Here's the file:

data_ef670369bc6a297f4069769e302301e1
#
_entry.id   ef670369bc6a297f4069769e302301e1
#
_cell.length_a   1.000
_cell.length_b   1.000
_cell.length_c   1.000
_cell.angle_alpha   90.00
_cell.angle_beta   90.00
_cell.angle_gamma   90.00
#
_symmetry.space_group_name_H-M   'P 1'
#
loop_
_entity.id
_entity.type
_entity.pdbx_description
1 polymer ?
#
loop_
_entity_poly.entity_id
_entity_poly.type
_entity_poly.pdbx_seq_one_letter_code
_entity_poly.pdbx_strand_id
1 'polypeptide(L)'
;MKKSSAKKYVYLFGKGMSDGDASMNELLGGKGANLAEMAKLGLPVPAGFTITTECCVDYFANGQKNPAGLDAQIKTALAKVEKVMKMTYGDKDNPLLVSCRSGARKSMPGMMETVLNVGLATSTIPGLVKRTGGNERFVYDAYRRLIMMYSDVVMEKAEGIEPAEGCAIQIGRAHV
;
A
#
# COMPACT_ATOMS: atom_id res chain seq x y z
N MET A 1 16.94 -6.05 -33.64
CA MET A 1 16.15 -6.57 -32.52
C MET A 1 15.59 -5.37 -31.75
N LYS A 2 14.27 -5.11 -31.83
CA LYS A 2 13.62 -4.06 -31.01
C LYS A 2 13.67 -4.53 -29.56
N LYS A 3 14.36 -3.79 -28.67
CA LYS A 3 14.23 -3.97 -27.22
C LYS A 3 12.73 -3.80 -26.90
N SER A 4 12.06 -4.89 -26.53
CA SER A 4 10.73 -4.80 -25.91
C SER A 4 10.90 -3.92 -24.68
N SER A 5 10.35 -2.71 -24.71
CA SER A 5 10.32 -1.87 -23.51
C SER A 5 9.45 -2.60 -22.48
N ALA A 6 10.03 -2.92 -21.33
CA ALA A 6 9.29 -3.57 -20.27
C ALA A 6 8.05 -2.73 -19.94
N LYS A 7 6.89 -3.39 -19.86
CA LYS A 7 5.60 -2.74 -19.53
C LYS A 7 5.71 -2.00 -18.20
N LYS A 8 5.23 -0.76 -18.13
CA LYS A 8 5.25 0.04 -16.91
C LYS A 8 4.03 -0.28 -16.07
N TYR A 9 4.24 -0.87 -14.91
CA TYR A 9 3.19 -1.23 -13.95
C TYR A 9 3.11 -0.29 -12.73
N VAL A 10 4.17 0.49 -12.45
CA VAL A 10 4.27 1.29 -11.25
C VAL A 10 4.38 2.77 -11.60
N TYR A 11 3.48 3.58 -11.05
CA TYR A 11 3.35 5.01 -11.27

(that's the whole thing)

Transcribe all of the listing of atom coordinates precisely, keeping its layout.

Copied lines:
data_ef670369bc6a297f4069769e302301e1
#
_entry.id   ef670369bc6a297f4069769e302301e1
#
_cell.length_a   1.000
_cell.length_b   1.000
_cell.length_c   1.000
_cell.angle_alpha   90.00
_cell.angle_beta   90.00
_cell.angle_gamma   90.00
#
_symmetry.space_group_name_H-M   'P 1'
#
loop_
_entity.id
_entity.type
_entity.pdbx_description
1 polymer ?
#
loop_
_entity_poly.entity_id
_entity_poly.type
_entity_poly.pdbx_seq_one_letter_code
_entity_poly.pdbx_strand_id
1 'polypeptide(L)'
;MKKSSAKKYVYLFGKGMSDGDASMNELLGGKGANLAEMAKLGLPVPAGFTITTECCVDYFANGQKNPAGLDAQIKTALAKVEKVMKMTYGDKDNPLLVSCRSGARKSMPGMMETVLNVGLATSTIPGLVKRTGGNERFVYDAYRRLIMMYSDVVMEKAEGIEPAEGCAIQIGRAHV
;
A
#
# COMPACT_ATOMS: atom_id res chain seq x y z
N MET A 1 16.94 -6.05 -33.64
CA MET A 1 16.15 -6.57 -32.52
C MET A 1 15.59 -5.37 -31.75
N LYS A 2 14.27 -5.11 -31.83
CA LYS A 2 13.62 -4.06 -31.01
C LYS A 2 13.67 -4.53 -29.56
N LYS A 3 14.36 -3.79 -28.67
CA LYS A 3 14.23 -3.97 -27.22
C LYS A 3 12.73 -3.80 -26.90
N SER A 4 12.06 -4.89 -26.53
CA SER A 4 10.73 -4.80 -25.91
C SER A 4 10.90 -3.92 -24.68
N SER A 5 10.35 -2.71 -24.71
CA SER A 5 10.32 -1.87 -23.51
C SER A 5 9.45 -2.60 -22.48
N ALA A 6 10.03 -2.92 -21.33
CA ALA A 6 9.29 -3.57 -20.27
C ALA A 6 8.05 -2.73 -19.94
N LYS A 7 6.89 -3.39 -19.86
CA LYS A 7 5.60 -2.74 -19.53
C LYS A 7 5.71 -2.00 -18.20
N LYS A 8 5.23 -0.76 -18.13
CA LYS A 8 5.25 0.04 -16.91
C LYS A 8 4.03 -0.28 -16.07
N TYR A 9 4.24 -0.87 -14.91
CA TYR A 9 3.19 -1.23 -13.95
C TYR A 9 3.11 -0.29 -12.73
N VAL A 10 4.17 0.49 -12.45
CA VAL A 10 4.27 1.29 -11.25
C VAL A 10 4.38 2.77 -11.60
N TYR A 11 3.48 3.58 -11.05
CA TYR A 11 3.35 5.01 -11.27